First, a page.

SJR Column: Graduate Education, December 2019
With the first day of January just a few days away, the time-honored tradition of making a New Year’s resolution may be on the minds of SJ-R readers. For the nearly half of Americans who make a resolution each year, self-improvement- including the decision to enhance one’s educational attainment- is among the most likely commitments.
For more and more adults who have a bachelor’s degree, that commitment results in the pursuit of a graduate credential – a master’s degree, doctoral degree or, perhaps, a graduate certificate.
According to a 2018 report published by The Hamilton Project, a program at the Brookings Institution that studies education and human capital development, “Americans with higher levels of education not only have higher wages but, for the most part, also have higher wage growth.” The graduate education experience can also build new skill sets and accelerate both professional networks and personal growth.
Today, the highest percentage ever of American adults (more than a third of the adult population) has at least a bachelor’s degree and about 13.1 percent also have an advanced degree. The trend toward increasing educational attainment is evident at UIS where this year about 37% of our students are pursing graduate work in one of more than 20 areas of study.
What are the benefits of earning a graduate credential? What are the opportunities at the University of Illinois Springfield to do so? I recently had an enlightening conversation with several graduate program leaders about who pursues a graduate degree and why it can be a valuable investment.
Among the most robust graduate programs at UIS are the master’s and doctoral programs in Public Administration. According to Professor Adam Williams, who directs the MPA, the program is one of the top five such programs in the country – with applicants not only from Illinois but also from across the United States. “State and local government are our main areas of focus,” says Dr. Williams, “and we typically have about 200 students pursuing their degree either on campus or online.”
“Our location in the state capital provides unique access to a community of public affairs scholars and practitioners,” adds Williams,
“and the master’s program as well as specialized certificates in areas such as labor relations, community planning, nonprofit management, public procurement and child advocacy are especially useful for working professionals who need to gain more knowledge for efficiency and effectiveness in their current jobs and to advance in their careers.”
The doctoral program in Public Administration (DPA) is designed to meet the needs of experienced practitioners in administrative and government positions as well as in the nonprofit community. Dr. Travis Bland serves as Director of the DPA program. “We’re on a growth trajectory,” says Bland.
“Our program is mainly for mid-to-higher level professionals who are interested in social change and solving complex problems – individuals who need a higher level of analytical skills in order to be successful in their current career and move that next step down the road.”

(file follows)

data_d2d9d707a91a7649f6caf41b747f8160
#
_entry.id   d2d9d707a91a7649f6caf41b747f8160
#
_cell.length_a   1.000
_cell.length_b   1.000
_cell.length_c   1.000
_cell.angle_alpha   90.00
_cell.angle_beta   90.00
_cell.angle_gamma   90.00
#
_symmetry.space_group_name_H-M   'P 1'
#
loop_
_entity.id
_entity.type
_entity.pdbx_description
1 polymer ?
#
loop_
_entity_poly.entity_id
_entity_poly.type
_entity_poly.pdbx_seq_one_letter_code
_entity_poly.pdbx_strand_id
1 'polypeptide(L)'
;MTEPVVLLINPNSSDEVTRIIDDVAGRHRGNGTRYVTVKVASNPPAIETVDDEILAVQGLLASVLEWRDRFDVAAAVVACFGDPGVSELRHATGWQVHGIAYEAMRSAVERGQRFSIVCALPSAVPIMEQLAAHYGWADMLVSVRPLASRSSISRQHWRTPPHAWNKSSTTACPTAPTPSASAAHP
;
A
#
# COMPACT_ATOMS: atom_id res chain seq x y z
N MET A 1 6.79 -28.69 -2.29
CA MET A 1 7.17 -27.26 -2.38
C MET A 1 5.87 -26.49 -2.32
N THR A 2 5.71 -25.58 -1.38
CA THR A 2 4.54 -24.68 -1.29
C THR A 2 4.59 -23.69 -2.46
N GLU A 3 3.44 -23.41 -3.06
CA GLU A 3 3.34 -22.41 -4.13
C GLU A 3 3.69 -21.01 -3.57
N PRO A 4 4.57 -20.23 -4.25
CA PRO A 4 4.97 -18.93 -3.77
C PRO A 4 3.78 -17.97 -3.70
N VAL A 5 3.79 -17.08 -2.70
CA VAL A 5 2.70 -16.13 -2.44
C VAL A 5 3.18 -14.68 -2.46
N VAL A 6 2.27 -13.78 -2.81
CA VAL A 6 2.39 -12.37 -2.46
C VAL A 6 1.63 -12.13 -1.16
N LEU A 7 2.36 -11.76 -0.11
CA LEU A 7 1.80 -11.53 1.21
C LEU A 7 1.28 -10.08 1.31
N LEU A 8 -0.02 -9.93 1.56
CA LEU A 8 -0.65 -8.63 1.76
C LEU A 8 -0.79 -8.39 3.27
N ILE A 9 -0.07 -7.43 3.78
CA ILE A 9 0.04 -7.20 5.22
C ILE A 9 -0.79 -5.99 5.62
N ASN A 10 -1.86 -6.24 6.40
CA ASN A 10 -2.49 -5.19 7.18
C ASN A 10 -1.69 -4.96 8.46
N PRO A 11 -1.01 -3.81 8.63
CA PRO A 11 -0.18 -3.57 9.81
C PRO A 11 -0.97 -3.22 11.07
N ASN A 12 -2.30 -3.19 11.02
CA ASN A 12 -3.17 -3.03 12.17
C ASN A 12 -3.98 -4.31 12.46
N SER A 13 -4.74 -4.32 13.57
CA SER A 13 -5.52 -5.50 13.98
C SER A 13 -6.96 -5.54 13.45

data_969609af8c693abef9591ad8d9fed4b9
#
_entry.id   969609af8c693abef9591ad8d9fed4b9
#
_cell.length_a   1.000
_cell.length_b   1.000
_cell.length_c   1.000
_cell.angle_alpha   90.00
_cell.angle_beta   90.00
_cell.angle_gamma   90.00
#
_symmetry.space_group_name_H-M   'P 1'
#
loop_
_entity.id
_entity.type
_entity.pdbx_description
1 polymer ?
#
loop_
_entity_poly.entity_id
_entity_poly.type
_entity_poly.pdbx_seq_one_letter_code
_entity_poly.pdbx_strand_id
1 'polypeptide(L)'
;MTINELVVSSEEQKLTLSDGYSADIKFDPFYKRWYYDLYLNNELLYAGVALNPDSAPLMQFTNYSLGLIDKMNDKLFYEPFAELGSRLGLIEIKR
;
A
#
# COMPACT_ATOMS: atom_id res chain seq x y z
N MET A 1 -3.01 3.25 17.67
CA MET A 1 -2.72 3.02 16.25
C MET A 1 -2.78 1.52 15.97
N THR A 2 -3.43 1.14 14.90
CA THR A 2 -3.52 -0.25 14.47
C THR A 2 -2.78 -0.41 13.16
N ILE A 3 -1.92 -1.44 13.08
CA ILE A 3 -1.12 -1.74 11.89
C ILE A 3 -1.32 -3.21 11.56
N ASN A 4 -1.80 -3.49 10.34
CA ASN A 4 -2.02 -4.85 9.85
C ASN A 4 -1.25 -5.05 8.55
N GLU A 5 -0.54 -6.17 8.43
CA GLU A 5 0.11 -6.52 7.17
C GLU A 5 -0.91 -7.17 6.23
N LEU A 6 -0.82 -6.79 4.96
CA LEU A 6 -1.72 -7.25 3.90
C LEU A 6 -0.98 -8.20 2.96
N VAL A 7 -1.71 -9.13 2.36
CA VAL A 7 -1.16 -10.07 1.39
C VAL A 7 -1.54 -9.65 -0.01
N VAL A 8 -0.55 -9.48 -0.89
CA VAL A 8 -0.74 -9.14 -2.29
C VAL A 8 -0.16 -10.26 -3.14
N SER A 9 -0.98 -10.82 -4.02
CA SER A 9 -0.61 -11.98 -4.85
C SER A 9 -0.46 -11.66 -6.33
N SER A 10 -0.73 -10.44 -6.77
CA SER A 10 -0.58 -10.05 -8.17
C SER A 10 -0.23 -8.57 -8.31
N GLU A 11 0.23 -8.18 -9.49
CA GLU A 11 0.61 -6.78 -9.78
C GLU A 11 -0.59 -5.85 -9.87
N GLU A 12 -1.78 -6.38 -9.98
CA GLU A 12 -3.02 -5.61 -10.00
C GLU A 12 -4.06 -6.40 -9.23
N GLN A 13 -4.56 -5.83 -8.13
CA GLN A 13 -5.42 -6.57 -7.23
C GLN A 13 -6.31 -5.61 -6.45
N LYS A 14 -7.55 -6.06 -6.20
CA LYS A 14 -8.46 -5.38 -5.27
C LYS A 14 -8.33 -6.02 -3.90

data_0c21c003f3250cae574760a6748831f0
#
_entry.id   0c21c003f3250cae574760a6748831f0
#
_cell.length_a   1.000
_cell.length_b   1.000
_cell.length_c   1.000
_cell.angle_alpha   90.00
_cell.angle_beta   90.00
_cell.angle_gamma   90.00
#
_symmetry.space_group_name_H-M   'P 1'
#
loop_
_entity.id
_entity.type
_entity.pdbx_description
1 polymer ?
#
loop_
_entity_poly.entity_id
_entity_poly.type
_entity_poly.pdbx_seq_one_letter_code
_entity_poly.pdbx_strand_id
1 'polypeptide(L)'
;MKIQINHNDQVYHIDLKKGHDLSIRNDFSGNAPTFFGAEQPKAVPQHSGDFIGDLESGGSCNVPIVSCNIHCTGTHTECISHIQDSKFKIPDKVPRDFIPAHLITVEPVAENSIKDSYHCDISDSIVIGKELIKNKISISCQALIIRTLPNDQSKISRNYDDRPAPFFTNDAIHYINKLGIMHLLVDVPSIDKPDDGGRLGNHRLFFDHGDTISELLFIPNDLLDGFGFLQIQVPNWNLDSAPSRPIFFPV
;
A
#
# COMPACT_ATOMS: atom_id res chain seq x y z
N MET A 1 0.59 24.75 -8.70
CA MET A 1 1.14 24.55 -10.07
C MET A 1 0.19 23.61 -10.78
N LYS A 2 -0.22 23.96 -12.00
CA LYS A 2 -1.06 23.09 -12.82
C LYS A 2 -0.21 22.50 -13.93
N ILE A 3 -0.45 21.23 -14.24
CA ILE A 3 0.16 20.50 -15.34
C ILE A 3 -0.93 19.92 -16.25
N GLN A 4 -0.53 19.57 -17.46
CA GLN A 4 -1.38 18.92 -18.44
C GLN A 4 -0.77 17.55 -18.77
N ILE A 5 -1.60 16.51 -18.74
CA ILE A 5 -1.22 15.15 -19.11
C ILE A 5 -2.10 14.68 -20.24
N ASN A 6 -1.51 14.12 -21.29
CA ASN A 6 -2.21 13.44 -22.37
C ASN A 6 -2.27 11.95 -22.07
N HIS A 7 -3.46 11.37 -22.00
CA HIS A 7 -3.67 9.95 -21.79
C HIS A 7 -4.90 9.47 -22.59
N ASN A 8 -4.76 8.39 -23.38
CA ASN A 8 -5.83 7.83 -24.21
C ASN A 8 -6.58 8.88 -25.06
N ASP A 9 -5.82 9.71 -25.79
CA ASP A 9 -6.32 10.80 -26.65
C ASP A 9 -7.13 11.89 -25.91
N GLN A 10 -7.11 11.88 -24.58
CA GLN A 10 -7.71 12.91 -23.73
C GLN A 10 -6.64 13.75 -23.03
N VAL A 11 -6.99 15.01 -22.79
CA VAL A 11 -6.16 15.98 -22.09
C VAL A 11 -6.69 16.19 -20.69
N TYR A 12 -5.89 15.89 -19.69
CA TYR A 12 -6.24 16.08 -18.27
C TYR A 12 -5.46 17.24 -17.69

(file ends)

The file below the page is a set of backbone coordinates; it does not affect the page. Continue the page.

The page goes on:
“We are talking about, studying and analyzing issues such as poverty, unemployment, budgeting, public finance, infrastructure, and higher education,” adds Bland. “With the expertise of our faculty and with the backgrounds our students bring, it’s a really neat learning environment.”
Som Bhattacharya, Dean of the College of Business and Management, is fond of saying he came to UIS from Florida almost a year ago for two reasons. He wanted to live where he could experience all four seasons and, more importantly for this discussion, he saw a “lot of potential in the College of Business and Management.”
Building on the college’s prestigious AACSB accreditation, the Dean has worked with business college faculty this year to re-imagine current graduate programs in Business Administration, Management Information Systems and Finance as well as to develop a graduate program in Human Resource Management.
“For students coming to our MBA program with professional experience,” says Dean Bhattacharya, “we no longer require the Graduate Management Admissions Test (GMAT) – which has ceased to be a good predictor of success in MBA programs. We are also creating graduate micro-credential programs in areas like data-analytics, cyber-security and negotiations to better serve local and regional employers.”
Dr. Christie Magoulias, Chair of the UIS Educational Leadership Department, brings years of experience in K-12 schools to her current leadership role. The department offers graduate degrees in Education and Educational Leadership as well as several endorsements and certificates that enable educators to expand their credentials and enhance opportunities for career advancement.
“With current shortages of highly-qualified K-12 teachers, principals, and superintendents in Illinois,” says Magoulias, “our programs must be timely and accessible for both on-ground and online students—many of whom are working full time.”
“Educational leadership is more than administration,” she adds, “and our graduate programs enable educators (and aspiring educators) to add to their qualifications at the same time they create a new path toward leadership in the K-12 schools.”
According to research on human behavior, a New Year’s resolution (with commitment behind it) can present a real opportunity for self-improvement. With so many options available at UIS, earning a graduate credential presents a prospect for self-improvement that is a valuable investment. The UIS website is a great place to start: http://www.uis.edu/graduateeducation.
And as Lincoln said, “Always bear in mind that your own resolution to succeed is more important than any other.”
Susan J. Koch is Chancellor at the University of Illinois Springfield